South Rim

Car

The best route into the park from the east or south is from Flagstaff. Take U.S. 180 northwest to the park's southern entrance and Grand Canyon Visitor Center. From the west on Interstate 40, the most direct route to the South Rim is taking Highway 64 from Williams to U.S. 180.

Park Shuttle

The South Rim is open to car traffic year-round, though access to Hermits Rest is limited to shuttle buses during summer months. There are four free shuttle routes that run from one hour before sunrise until one hour after sunset, every 15 to 30 minutes: the Hermits Rest Route operates March through November, between Grand Canyon Village and Hermits Rest. The Village Route operates year-round in the village area, stopping at lodgings, the general store, and the Grand Canyon Visitor Center. The Kaibab Rim Route goes from the visitor center to five viewpoints, including the Yavapai Geology Museum and Yaki Point (where cars are not permitted). The Tusayan Route travels between the village and the town of Tusayan from March through September. A fifth route, the Hiker's Express, shuttles hikers from the village to the South Kaibab Trailhead twice each morning. In summer, South Rim roads are congested and it's easier, and sometimes required, to park your car and take the free shuttle.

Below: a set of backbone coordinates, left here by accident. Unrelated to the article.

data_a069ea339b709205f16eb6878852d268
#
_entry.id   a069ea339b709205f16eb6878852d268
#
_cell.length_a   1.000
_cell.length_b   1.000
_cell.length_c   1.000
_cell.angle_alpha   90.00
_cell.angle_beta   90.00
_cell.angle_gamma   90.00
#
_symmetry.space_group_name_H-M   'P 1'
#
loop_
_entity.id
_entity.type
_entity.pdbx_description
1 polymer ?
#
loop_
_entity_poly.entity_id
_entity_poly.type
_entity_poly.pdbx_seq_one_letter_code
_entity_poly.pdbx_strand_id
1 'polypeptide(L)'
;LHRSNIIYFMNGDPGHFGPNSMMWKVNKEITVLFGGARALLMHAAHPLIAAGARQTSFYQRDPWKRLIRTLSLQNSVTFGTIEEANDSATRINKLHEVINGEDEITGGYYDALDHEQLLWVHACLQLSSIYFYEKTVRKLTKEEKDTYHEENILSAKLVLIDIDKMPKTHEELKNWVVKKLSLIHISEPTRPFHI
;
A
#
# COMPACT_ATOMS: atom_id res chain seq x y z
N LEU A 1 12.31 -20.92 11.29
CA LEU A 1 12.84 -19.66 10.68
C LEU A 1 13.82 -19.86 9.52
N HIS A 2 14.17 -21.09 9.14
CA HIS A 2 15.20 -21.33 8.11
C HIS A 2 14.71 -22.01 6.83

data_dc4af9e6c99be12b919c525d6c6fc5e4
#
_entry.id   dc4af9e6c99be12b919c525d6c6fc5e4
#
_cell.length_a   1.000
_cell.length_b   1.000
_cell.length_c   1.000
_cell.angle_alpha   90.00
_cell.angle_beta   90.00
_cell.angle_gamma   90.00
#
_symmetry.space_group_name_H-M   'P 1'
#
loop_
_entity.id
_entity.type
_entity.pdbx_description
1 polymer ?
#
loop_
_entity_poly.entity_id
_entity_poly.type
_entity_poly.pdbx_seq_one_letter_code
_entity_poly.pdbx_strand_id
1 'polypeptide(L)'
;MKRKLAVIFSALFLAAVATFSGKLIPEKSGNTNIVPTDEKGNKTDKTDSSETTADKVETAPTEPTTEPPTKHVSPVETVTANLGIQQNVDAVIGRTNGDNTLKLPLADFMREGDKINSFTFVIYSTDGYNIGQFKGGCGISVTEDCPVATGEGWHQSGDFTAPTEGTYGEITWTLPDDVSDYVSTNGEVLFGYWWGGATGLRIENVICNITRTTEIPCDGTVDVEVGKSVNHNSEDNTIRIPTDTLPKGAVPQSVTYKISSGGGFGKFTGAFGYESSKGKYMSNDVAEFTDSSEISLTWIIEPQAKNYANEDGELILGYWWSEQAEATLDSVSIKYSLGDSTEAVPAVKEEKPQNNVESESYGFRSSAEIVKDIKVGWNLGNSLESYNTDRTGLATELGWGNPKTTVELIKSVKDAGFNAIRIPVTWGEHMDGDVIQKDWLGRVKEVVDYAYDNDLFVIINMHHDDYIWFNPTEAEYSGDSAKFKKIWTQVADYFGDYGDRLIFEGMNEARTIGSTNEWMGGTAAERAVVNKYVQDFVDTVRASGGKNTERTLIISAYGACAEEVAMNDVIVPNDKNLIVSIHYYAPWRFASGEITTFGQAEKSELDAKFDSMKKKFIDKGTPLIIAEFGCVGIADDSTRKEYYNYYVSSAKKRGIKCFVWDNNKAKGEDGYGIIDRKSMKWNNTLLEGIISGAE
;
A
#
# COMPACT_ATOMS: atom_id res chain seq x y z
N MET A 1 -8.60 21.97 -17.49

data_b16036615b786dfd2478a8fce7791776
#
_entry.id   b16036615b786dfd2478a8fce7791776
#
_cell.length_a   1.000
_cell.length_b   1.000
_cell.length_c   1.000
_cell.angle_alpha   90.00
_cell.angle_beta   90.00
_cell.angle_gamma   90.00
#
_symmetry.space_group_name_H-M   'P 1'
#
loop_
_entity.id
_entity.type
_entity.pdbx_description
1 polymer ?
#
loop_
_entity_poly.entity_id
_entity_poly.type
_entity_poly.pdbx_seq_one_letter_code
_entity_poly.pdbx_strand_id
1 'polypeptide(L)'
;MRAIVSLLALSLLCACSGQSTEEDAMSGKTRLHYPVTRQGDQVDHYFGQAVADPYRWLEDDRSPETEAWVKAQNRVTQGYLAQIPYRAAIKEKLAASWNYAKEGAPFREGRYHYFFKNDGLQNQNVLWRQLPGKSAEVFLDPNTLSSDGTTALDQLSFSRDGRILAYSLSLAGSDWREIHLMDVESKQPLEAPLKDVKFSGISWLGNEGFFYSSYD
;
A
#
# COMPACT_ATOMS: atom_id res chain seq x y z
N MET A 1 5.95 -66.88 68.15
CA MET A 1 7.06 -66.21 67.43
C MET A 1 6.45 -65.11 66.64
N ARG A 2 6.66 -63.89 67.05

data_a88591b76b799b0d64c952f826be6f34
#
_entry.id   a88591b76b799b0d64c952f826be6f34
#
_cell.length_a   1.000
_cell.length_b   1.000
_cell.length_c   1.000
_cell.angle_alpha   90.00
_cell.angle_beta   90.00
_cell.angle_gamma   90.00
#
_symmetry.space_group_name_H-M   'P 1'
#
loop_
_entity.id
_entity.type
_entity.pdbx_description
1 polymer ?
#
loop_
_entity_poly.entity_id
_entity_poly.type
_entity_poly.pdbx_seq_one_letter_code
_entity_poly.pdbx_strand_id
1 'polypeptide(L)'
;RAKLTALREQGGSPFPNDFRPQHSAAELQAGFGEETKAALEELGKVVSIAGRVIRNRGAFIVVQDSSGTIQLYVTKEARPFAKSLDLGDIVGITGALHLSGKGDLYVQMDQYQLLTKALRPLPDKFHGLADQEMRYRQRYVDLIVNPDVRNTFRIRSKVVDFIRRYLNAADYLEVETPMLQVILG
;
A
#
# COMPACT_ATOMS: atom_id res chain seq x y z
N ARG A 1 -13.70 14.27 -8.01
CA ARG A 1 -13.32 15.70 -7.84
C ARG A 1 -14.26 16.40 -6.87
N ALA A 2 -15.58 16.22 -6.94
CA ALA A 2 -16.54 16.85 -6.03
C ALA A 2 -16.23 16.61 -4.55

Taxi and Shuttle

Although there’s no public transportation into the Grand Canyon, you can hire a taxi to take you to or from the Grand Canyon Village or any of the Tusayan hotels. Groome Transportation has frequent shuttle service between Flagstaff, Williams, Tusayan, and Grand Canyon Village (at Maswik Lodge); they also have connecting service from Phoenix and Sedona.

Taxi and Shuttle Contacts

Groome Transportation. 928/226–8060; 800/888–2749; www.groometransportation.com.

Xanterra. 928/638–2822; 888/297–2757; www.xanterra.com.

Train

Grand Canyon Railway. There's no need to deal with all of the other drivers racing to the South Rim. Sit back and relax in the comfy train cars of the Grand Canyon Railway. Live music, storytelling, and a pretend train robbery enliven the trip as you journey past the landscape through prairie, ranch, and national park land to the log-cabin train station in Grand Canyon Village. You won't see the Grand Canyon from the train, but you can walk (¼ mile) or catch the shuttle at the restored, historic Grand Canyon Railway Station. The vintage train departs from the Williams Depot every morning and makes the 65-mile journey in 2¼ hours. You can do the round-trip in a single day; however, it's a more relaxing and enjoyable strategy to stay for a night or two at the South Rim before returning to Williams. 800/843–8724; www.thetrain.com. $82–$219 round-trip; Rates do not include $35 park entry fee (for up to 9 persons).

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